Feelgood celebration of white male privilege

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The Secret Life of Walter Mitty (PG). Director: Ben Stiller. Starring: Ben Stiller, Kristen Wiig, Adam Scott, Shirley MacLaine, Sean Penn, Kathryn Hahn. 114 minutes

Last week I drew comparison between UK filmmaker Richard Ayoade's black comedy The Double, and American actor-director Ben Stiller's lighter and brighter The Secret Life of Walter Mitty (released this month on DVD). I noted that in the week of the Bleak Budget, the cynicism of the former resonated more strongly than the optimism of the latter. In fact that remark sold Stiller's film rather short. This ebullient remake of the 1947 Danny Kaye film turns 'uplifting' into a veritable art form.

It finds Walter (Stiller) living a staid existence, admiring a co-worker Cheryl (Wiig) from afar but without the confidence to so much as talk to her. Instead Walter is prone to wild daydreams in which he is a hero, an artist, a lover, that play out on-screen as often-hilarious parodies of Hollywood action and romance films.

The film is playfully upfront with its linguistic symbols. Inert Walter is employed as a 'negative assets manager' (he works with photographic negatives) during the dying days of Life magazine. He works for Life, but his own has stagnated. The man overseeing the magazine's closure, Ted (Scott), identifies himself as 'manager of the transition'; a euphemism for his villainous role, but also signifying the catalytic part he plays in Walter's journey.

Inspired by Cheryl, and spurred by a number of clues left for him by wild and enigmatic photographer Sean O'Connell (Penn), Walter soon finds himself on a global quest to locate a priceless negative. His experiences — jumping out of a helicopter, battling a shark, skating down the side of a volcano — begin to supplant his flights of fancy, and revitalise his life. The shamelessly inspirational message here is 'Don't dream. Do.'

There is an uncomfortable aspect to all this. Walter's ability to jet around the world in order to 'find himself' is implicitly an expression of affluent, white privilege. The film also gives short shrift to its female characters: Scott is delightfully obnoxious as Ted, and Penn brings suitable gravitas to the almost mystical role that Sean plays in Walter's life, but either of these substantial characters could easily have been women.

The only female characters are Love Interest, Mother and Sister; Wiig, MacClaine and Hahn are admirable in these roles, but they are essentially there only to provide motivation and exposition relevant to Walter's story.

There's no escaping these reservations, though ultimately they don't undermine Stiller's achievement at turning the warm-and-fuzzies up to 11. Consider the film's use of music. Stiller has selected songs that brazenly signpost his hero's emotional journey while also running fingers up and down the viewer's spine. The emphatic stomp and yowl of Arcade Fire's 'Wake Up' is perfectly placed to jolt Walter out of his rut. The aural embers of Jose Gonzales' croon warm him during his more retrospective moments.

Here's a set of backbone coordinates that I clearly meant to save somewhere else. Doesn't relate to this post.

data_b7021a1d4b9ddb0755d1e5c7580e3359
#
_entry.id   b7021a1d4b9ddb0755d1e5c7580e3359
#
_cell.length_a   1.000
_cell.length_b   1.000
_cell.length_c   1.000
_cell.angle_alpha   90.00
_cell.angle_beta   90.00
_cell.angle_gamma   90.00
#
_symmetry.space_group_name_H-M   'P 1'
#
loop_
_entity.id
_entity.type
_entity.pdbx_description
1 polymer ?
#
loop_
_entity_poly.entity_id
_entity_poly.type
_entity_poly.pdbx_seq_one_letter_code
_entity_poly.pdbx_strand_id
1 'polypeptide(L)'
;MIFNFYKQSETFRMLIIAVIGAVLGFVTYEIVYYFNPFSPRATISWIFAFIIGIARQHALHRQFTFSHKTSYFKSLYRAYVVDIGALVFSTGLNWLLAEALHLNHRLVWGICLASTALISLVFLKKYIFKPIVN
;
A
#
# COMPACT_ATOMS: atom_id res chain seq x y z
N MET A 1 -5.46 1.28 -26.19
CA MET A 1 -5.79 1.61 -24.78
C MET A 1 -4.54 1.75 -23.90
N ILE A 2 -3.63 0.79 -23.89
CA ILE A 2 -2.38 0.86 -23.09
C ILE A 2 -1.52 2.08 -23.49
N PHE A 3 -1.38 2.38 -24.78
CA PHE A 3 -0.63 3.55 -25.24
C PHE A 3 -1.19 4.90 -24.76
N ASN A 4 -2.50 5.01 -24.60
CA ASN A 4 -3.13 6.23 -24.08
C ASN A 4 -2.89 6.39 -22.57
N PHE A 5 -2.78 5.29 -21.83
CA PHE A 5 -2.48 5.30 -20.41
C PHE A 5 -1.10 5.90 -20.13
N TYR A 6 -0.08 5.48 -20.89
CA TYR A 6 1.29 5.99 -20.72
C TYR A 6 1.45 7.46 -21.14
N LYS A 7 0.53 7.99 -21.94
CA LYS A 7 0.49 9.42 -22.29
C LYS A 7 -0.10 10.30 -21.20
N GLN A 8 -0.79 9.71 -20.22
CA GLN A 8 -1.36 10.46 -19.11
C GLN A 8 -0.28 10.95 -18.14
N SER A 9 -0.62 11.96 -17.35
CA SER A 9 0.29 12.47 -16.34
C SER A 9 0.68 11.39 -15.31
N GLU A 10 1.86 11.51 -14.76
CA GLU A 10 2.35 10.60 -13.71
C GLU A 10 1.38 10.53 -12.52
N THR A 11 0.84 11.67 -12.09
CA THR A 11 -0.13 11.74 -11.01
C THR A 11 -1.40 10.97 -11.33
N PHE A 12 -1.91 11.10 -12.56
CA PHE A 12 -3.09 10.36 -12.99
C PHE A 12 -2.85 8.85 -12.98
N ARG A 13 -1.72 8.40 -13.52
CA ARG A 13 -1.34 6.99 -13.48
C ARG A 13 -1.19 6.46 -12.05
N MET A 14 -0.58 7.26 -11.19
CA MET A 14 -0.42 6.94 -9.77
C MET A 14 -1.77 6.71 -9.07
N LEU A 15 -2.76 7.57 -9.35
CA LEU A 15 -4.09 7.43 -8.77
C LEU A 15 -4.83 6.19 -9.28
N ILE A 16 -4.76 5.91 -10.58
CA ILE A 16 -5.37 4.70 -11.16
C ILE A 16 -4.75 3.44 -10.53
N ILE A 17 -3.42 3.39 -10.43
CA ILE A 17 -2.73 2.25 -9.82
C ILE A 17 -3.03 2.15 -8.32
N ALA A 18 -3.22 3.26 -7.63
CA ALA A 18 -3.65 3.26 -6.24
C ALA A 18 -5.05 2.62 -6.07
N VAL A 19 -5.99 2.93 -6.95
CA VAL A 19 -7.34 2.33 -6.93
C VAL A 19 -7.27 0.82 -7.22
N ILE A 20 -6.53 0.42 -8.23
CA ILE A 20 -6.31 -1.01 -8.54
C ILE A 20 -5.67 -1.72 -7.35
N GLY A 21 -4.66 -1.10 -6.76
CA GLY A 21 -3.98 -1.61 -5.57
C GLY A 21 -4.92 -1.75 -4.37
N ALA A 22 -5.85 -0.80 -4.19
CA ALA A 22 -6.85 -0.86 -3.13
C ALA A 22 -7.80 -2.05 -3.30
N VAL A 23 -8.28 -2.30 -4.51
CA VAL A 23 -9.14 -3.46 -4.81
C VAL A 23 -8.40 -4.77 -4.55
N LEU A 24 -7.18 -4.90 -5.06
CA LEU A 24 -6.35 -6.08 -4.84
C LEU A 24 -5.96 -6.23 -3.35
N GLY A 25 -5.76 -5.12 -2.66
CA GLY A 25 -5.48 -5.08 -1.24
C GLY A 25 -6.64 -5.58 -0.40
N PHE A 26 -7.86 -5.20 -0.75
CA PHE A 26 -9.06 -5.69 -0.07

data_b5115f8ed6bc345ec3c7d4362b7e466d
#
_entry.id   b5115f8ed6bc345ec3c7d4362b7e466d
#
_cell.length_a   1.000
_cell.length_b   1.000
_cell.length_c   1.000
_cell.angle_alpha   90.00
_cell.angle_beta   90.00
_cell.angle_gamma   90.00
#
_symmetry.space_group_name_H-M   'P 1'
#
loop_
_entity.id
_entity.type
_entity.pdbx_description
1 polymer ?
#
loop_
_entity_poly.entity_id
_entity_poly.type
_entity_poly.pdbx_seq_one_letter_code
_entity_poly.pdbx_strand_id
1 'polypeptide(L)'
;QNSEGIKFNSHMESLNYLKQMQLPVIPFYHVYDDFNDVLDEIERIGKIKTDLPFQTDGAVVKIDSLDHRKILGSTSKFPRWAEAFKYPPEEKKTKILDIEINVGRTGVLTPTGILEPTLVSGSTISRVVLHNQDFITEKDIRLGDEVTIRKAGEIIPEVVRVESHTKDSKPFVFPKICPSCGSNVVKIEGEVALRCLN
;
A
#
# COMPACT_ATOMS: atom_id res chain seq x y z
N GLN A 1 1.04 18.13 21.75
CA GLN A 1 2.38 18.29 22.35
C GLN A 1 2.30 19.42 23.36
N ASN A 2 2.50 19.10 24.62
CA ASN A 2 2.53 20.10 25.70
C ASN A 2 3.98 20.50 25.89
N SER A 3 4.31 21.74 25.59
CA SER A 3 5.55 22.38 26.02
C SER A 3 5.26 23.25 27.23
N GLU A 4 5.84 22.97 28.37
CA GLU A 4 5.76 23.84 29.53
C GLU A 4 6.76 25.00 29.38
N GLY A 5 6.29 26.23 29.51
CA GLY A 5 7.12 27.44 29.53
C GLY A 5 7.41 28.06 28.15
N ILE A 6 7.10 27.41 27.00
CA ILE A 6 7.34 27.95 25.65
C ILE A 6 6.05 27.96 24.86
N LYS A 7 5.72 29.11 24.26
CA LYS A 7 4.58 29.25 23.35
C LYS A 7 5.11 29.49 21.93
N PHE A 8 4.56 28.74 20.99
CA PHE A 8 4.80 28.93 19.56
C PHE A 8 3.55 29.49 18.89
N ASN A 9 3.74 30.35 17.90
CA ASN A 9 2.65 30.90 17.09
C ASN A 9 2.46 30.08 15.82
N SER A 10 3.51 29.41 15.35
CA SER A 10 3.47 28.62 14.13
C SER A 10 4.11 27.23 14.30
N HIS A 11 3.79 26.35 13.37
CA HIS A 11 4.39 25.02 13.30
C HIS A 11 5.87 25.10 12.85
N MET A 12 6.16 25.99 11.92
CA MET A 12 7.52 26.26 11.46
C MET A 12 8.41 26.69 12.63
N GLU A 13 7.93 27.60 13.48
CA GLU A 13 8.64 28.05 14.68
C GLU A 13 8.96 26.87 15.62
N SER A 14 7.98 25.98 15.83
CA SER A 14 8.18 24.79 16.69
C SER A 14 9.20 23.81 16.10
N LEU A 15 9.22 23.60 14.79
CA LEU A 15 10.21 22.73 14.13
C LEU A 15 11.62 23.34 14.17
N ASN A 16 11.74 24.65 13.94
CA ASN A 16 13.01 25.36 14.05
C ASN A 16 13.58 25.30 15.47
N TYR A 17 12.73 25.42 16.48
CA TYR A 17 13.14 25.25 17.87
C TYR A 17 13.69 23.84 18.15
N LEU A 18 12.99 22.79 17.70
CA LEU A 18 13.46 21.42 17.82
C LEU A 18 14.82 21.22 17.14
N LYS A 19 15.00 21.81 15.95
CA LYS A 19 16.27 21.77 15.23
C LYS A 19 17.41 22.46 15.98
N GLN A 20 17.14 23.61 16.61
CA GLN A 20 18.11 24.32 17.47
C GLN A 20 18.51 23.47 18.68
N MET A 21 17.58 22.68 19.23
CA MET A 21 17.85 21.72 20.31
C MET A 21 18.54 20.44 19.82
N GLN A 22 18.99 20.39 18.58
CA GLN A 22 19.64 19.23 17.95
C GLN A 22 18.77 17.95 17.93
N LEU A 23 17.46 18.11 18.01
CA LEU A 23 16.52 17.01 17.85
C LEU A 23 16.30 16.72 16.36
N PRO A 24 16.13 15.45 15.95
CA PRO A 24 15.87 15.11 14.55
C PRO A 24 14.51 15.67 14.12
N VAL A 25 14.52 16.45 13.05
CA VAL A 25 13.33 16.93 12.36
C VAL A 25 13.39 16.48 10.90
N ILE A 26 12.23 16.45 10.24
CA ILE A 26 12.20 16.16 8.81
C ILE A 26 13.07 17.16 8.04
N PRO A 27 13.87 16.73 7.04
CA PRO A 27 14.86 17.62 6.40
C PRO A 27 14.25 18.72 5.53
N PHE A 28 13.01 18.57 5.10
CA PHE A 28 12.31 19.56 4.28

David Bowie's 'Space Oddity' — a song about a doomed astronaut — is presented somewhat incongruously as an anthem to self-actualisation, but it works: Walter is growing despondent in a bar in Greenland when Cheryl appears as a vision, strumming a guitar and urging him on with the song's opening lines. As Walter rouses, Bowie's more expansive original fades in to help shake and speed him along the road from stupefying safety towards risk and incomparable experience. The soundtrack is a significant part of the film's power to inspire.

Perhaps the film's greatest achievement and its most distinctive feature is its forays into Walter's fantasies. These capture intuitively the ways in which an overactive imagination works; the exaggerations, the surreal digressions, the impossibilities that are neatly integrated with the more mundane aspects of daydreams.

See the way Walter leaps from a train platform and falls neatly through a window on the opposite side of the street during a 'heroic rescue'. His fantasy of engaging the repugnant Ted in hand-to-hand combat joyfully ignores the laws of physics. Walter imagines declaring his love for Cheryl and then — apropos of nothing — spirals off into a bizarre Benjamin Button fantasy that is one of the funniest scenes in any film of the past year. (And hats off here to Wiig for her sublime delivery of one of the most unlikely lines of dialogue you'll ever hear.)

I'm a sucker for a feelgood film, and this is as feelgood as they come. Given last week's unequivocal iteration of the dire state of Australian politics, perhaps we've earned the right to a bit of escapism.

Tim KroenertTim Kroenert is the assistant editor of Eureka Street.

Topic tags: Tim Kroenert, The Secret Life of Walter Mitty, Ben Stiller, Kristen Wiig, Shirley MacLaine, Sean Penn



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Existing comments

Tim, Didn't I say we needed lightening up with "sing in' in the rain"?let's never forget the place for time out from the news of the day ( which frankly is quite disturbing). A walk in the forest, a stroll by the ocean , time out in the garden ,viewing a good lighthearted movie like "Walter Mitty'(Danny Kaye was great in the original) or reading a good book all sure beat getting too het up about some terrible things being perpetrated by our politicians and others Let's make sure we look after ourselves so we can live to fight another day!

Celia | 22 May 2014  

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